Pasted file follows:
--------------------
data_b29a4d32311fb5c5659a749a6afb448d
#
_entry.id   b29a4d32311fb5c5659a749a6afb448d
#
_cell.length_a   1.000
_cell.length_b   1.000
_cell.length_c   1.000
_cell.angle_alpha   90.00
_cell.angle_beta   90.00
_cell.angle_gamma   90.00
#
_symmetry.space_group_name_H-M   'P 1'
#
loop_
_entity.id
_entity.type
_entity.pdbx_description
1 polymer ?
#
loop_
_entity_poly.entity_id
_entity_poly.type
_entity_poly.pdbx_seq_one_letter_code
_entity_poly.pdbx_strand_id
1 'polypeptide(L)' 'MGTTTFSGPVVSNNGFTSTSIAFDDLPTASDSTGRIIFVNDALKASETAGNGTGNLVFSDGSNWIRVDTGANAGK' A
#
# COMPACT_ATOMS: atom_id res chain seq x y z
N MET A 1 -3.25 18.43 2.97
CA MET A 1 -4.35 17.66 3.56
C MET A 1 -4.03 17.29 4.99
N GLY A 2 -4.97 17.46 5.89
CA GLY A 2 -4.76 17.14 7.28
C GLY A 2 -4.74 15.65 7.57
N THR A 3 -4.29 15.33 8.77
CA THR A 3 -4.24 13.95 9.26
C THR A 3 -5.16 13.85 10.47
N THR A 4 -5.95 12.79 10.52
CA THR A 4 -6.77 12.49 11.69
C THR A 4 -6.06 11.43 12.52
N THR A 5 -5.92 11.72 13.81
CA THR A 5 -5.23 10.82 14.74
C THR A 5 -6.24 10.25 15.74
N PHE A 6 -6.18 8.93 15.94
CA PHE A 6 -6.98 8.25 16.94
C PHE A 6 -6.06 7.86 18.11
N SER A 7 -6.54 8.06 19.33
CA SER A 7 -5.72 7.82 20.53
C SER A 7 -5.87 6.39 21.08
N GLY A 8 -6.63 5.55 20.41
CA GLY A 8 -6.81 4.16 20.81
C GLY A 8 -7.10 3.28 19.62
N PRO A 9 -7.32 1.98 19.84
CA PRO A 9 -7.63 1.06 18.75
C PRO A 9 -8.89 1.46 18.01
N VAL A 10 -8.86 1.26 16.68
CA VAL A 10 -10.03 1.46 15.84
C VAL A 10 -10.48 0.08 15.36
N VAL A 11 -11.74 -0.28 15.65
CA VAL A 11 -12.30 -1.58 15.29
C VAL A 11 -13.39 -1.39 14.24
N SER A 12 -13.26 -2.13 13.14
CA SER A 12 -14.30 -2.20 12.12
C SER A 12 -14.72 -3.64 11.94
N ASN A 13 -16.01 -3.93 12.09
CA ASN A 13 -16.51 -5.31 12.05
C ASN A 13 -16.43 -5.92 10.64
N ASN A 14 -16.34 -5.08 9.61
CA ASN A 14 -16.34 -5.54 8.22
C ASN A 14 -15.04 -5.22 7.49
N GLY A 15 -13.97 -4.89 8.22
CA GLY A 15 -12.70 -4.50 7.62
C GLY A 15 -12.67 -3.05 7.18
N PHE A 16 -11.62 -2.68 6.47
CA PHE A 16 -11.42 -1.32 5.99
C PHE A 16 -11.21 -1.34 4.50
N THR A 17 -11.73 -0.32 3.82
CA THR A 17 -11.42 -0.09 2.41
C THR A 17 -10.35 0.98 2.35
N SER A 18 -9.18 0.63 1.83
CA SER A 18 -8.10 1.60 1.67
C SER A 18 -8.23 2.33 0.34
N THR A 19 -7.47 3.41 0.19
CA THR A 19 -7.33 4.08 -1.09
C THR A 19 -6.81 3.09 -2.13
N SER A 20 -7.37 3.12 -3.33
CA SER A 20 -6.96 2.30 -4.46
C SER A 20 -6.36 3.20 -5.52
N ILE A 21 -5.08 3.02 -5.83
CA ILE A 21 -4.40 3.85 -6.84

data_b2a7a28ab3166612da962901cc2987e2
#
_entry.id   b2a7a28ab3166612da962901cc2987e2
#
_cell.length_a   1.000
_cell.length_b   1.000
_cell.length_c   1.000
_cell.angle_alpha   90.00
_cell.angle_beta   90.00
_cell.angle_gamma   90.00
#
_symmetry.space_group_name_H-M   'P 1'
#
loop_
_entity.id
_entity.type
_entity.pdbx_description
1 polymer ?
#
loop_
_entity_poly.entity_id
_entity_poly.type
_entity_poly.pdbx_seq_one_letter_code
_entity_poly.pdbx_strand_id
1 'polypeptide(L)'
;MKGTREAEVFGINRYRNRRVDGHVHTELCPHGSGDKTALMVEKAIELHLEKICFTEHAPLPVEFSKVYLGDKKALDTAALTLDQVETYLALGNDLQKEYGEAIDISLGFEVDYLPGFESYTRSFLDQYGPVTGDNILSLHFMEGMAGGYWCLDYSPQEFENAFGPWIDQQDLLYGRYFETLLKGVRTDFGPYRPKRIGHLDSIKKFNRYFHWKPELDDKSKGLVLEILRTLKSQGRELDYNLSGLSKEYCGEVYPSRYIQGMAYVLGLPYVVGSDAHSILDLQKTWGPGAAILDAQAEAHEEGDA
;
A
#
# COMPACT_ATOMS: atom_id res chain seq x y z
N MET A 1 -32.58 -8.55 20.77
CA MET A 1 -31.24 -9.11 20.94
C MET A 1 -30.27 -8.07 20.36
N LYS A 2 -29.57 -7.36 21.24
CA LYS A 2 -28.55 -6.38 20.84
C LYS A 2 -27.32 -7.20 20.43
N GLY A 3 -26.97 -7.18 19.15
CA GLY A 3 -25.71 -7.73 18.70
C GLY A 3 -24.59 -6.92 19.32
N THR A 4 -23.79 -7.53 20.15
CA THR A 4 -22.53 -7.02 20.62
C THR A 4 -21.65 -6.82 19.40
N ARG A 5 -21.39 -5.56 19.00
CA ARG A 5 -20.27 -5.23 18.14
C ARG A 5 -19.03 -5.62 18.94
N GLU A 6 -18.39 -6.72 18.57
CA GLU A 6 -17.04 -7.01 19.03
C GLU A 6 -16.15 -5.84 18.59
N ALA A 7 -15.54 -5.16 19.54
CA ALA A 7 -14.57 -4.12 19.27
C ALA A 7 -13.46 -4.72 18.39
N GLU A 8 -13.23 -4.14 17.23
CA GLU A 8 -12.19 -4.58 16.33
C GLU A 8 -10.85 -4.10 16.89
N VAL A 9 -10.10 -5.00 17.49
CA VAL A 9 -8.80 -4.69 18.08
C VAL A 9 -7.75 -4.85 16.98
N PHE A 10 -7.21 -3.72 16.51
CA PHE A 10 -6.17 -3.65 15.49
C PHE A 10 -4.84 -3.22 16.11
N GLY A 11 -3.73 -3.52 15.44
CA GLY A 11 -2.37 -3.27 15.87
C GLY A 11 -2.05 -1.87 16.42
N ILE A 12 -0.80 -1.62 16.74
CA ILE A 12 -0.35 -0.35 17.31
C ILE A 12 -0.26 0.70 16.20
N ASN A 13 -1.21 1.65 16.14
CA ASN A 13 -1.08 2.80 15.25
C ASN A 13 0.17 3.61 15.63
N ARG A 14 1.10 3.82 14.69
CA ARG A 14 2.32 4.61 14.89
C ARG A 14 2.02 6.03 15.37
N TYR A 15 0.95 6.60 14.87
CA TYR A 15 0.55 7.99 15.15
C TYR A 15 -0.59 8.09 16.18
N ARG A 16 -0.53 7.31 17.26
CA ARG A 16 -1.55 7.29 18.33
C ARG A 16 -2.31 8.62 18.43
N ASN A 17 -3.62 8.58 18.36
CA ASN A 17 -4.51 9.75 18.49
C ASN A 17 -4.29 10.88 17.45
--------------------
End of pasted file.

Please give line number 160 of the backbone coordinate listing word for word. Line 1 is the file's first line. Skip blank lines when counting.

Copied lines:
CA ARG A 14 2.32 4.61 14.89